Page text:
Learning a new language is a very hard thing to do, especially when you're past your 20's (I know, 'cause I tried!). To be really good at it you will be needing either a class to work with OR a really good friend who can speak with you in glorious Nipponese. No, seriously, it's THAT hard. Not only that, you'll be requiring the help of various services and apps that can and will help you build your vocabulary or speed up writing and character recognition.
Enter Lexikeet. It's a new subscription service where you can move forward with your lessons and practice with the system. Yep, it's an interactive platform where you can practice your reading, writing, and listening (and even speaking) with just your browser. It has handwriting recognition (for which you'll be needing a Wacom tablet or be using an iPad), grammar quizzes and a staggered learning curve that checks on your current knowledge of the language via a short quiz and will make a lesson recommendation just for you. Personally I find this pretest a nifty feature, since people who tries to search the net to begin learning the language tend to suffer from an information overload. Getting a recommendation like this is like having a friend who can tell you where you can start with.
The speaking module allows you to try and speak the words through your microphone which the site will process; though there's a problem where there was no waveform guide on how to speak them properly. Maybe it will be fixed in a future version, I don't know. We'll see.
For the writing module, you can have two options: either enter the correct answer via the keyboard (using the Japanese IME input) OR via handwriting. It's a wonderful feature added to the service, and the handwriting recognition feature is a great help if you are serious in using this to help pass your JLPT. As I've said earlier, you might need a tablet or an iPad to work with this, since using your mouse will definitely be messy.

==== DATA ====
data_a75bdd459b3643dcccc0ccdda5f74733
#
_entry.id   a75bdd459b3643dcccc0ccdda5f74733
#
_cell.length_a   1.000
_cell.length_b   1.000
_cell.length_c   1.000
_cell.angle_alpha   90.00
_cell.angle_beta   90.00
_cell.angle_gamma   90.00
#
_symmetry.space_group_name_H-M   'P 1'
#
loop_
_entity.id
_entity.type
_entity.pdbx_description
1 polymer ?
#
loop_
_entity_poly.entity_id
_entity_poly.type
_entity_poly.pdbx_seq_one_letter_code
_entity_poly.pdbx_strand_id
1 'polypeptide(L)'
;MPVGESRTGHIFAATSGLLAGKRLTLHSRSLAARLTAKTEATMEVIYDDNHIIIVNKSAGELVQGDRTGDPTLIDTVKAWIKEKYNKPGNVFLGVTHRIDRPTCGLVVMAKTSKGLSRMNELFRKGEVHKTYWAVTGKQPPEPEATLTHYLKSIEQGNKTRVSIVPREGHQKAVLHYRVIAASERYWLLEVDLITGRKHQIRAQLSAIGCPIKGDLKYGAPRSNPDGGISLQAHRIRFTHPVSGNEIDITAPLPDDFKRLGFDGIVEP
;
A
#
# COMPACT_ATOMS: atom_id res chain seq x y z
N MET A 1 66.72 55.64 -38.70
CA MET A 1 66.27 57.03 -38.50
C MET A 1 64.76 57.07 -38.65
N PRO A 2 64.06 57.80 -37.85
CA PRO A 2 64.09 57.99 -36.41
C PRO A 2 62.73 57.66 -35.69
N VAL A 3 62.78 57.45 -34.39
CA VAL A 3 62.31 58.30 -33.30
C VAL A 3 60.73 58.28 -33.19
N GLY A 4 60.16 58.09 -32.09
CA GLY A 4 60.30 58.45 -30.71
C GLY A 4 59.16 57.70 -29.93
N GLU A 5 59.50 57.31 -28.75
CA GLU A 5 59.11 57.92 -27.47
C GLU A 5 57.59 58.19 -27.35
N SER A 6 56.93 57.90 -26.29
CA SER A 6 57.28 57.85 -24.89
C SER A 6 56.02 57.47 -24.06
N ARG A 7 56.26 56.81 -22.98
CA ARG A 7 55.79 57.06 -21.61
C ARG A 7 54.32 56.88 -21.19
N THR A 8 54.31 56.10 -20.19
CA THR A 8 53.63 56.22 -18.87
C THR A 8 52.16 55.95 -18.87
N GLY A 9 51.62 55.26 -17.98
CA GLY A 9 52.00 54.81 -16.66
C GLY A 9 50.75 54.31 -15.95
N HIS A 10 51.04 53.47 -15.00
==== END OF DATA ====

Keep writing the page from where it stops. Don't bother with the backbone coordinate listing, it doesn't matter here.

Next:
The Listening module lets you hear a passage or a phrase or a word, and then shows you a multiple selection of answers to choose from. You can listen to the recording as many times as you want to, so you won't need to hurry.
Reading takes it on a level just like how SRA does this with Reading and Comprehension: You get a passage followed by 5 to 10 questions about the passage. It's a pretty straightforward approach, and effective, since books like Minna no Nihongo (the textbook that I used when I was still studying at Nihongo Center Foundation) use the same format in their reading comprehension modules.
And finally, the Games & Tutorials module. This is one of the most interactive features of the platform. Using the knowledge gleaned from the previous exercises, you can take and complete the challenges presented to you. The tutorials also give valuable insight on grammar rules and more, so you can better understand and appreciate the nuances of the language (after all, Japanese IS a very contextual language).
All in all, it's a really interesting and a very unique platform: to gives language learning a different approach with tools that emphasizes autonomy and total user control on their learning pace; which gives it drawbacks, such as the inability for the system to have the user interact with fellow learners. There are some things that you can only get in a classroom; but this platform definitely strives to achieve the same thing, if not, add-on to the learning experience.
Check out the website and features at http://www.lexikeet.com/japanese/